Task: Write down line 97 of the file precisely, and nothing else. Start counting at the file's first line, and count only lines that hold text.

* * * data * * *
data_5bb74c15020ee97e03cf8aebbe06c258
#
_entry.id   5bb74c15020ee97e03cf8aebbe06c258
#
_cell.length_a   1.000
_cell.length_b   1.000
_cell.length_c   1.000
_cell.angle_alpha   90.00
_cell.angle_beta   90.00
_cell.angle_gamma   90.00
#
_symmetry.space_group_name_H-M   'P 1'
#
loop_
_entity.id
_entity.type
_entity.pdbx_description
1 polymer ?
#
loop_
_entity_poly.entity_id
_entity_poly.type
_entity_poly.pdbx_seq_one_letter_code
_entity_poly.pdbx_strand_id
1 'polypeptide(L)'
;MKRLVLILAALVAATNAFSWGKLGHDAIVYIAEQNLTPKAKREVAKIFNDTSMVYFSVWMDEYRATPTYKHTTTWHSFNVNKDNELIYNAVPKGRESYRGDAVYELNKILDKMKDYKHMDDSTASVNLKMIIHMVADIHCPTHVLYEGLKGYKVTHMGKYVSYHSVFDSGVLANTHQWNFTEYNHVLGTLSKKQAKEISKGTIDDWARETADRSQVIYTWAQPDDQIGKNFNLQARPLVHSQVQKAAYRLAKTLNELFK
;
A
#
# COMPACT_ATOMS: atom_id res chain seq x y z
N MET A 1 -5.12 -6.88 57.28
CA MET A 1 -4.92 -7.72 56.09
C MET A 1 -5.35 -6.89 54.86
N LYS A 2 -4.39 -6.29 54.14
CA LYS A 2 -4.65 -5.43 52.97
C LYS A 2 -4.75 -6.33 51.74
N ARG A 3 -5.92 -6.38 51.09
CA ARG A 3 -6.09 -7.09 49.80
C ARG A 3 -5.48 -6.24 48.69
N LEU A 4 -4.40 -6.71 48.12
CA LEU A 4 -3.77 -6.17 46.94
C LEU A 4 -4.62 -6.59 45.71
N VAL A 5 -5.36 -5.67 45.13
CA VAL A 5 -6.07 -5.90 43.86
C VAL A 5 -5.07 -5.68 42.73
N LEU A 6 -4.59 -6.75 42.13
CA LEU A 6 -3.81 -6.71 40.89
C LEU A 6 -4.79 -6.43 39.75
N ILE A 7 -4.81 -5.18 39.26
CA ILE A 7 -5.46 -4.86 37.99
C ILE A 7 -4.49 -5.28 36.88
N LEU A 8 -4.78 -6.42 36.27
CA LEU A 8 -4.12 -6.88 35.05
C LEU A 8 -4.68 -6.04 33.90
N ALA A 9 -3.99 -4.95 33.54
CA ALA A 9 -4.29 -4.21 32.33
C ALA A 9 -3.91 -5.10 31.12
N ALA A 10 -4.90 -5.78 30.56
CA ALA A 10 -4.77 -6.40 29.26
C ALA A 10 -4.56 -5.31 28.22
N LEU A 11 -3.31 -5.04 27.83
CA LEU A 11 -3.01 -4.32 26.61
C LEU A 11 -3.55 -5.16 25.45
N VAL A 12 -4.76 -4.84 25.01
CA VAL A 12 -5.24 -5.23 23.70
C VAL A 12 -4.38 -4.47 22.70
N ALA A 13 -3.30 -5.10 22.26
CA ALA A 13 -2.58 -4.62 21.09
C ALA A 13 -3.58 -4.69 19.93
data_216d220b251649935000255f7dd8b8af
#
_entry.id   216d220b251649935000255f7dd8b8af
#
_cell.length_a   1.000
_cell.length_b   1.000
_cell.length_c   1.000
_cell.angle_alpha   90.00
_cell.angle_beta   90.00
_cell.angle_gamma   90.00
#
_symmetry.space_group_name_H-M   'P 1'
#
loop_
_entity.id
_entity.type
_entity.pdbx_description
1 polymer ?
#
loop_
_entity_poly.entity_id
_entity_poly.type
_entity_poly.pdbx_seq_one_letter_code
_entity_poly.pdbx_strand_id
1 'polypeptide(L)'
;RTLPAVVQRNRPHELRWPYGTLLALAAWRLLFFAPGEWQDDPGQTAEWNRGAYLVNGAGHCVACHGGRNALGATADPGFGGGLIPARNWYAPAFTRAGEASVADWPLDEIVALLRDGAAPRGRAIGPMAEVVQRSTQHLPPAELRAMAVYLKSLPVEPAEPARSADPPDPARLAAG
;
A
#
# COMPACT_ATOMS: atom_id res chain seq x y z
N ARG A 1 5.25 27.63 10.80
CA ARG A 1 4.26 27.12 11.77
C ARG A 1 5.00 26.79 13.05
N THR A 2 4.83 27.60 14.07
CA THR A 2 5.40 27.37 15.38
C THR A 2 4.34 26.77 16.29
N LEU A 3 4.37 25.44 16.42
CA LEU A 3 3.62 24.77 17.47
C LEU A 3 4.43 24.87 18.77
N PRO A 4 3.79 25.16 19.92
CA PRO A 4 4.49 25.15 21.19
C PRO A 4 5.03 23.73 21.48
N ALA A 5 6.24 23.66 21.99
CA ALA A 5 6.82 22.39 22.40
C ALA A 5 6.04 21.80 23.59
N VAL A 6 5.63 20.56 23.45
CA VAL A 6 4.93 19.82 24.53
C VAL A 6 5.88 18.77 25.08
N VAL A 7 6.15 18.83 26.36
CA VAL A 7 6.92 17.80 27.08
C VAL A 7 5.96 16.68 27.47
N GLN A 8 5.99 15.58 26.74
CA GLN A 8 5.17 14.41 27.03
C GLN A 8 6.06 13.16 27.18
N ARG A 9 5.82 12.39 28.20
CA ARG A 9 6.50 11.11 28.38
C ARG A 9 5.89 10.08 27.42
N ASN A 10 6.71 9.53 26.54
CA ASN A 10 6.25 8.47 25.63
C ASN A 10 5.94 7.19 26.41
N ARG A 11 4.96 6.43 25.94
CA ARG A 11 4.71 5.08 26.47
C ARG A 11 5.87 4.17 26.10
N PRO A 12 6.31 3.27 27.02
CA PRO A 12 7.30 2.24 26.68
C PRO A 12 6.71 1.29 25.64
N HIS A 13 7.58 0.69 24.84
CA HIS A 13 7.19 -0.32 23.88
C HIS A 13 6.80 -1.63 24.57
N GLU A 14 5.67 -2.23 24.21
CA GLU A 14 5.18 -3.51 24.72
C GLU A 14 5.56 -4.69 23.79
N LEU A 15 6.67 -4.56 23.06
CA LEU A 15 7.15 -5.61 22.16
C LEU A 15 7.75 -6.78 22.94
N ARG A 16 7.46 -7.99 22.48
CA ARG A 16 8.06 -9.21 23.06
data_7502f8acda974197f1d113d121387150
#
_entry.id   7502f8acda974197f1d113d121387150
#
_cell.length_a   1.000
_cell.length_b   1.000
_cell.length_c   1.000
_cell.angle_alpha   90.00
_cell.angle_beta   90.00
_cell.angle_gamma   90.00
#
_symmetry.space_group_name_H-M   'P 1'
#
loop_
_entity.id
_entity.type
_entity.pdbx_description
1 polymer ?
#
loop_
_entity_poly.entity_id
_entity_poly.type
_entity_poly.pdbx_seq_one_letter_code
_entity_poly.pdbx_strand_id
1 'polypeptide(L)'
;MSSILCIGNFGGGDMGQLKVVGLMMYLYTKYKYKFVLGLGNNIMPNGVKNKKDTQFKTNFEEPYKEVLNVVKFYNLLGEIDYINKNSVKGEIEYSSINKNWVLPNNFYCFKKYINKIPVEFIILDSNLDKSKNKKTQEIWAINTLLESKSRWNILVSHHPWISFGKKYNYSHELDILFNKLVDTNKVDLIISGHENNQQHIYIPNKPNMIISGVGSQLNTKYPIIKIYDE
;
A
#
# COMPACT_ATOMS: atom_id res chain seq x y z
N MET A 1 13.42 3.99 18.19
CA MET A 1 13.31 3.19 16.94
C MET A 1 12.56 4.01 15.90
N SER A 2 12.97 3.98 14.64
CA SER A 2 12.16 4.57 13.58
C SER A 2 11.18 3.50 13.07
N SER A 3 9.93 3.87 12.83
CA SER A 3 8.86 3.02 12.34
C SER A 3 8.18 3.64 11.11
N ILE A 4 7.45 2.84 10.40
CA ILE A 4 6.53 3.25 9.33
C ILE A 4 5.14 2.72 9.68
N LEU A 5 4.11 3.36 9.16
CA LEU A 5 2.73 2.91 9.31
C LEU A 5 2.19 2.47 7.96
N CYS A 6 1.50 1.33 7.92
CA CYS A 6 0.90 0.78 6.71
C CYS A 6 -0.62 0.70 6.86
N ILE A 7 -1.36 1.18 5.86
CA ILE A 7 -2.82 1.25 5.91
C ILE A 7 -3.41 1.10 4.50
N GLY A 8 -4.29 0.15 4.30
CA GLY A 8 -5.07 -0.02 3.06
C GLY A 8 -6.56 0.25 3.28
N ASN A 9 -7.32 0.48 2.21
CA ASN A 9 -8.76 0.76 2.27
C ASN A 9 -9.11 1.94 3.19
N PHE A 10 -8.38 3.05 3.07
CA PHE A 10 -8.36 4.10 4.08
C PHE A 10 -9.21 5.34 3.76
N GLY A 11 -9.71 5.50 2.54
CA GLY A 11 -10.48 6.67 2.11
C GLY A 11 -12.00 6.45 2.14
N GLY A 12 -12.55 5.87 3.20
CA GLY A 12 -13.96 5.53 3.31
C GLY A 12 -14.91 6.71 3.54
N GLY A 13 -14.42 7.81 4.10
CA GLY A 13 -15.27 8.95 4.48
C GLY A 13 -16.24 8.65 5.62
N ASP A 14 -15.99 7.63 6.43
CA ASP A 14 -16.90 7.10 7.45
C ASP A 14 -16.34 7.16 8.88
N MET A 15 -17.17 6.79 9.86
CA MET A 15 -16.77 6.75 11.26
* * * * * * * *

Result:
A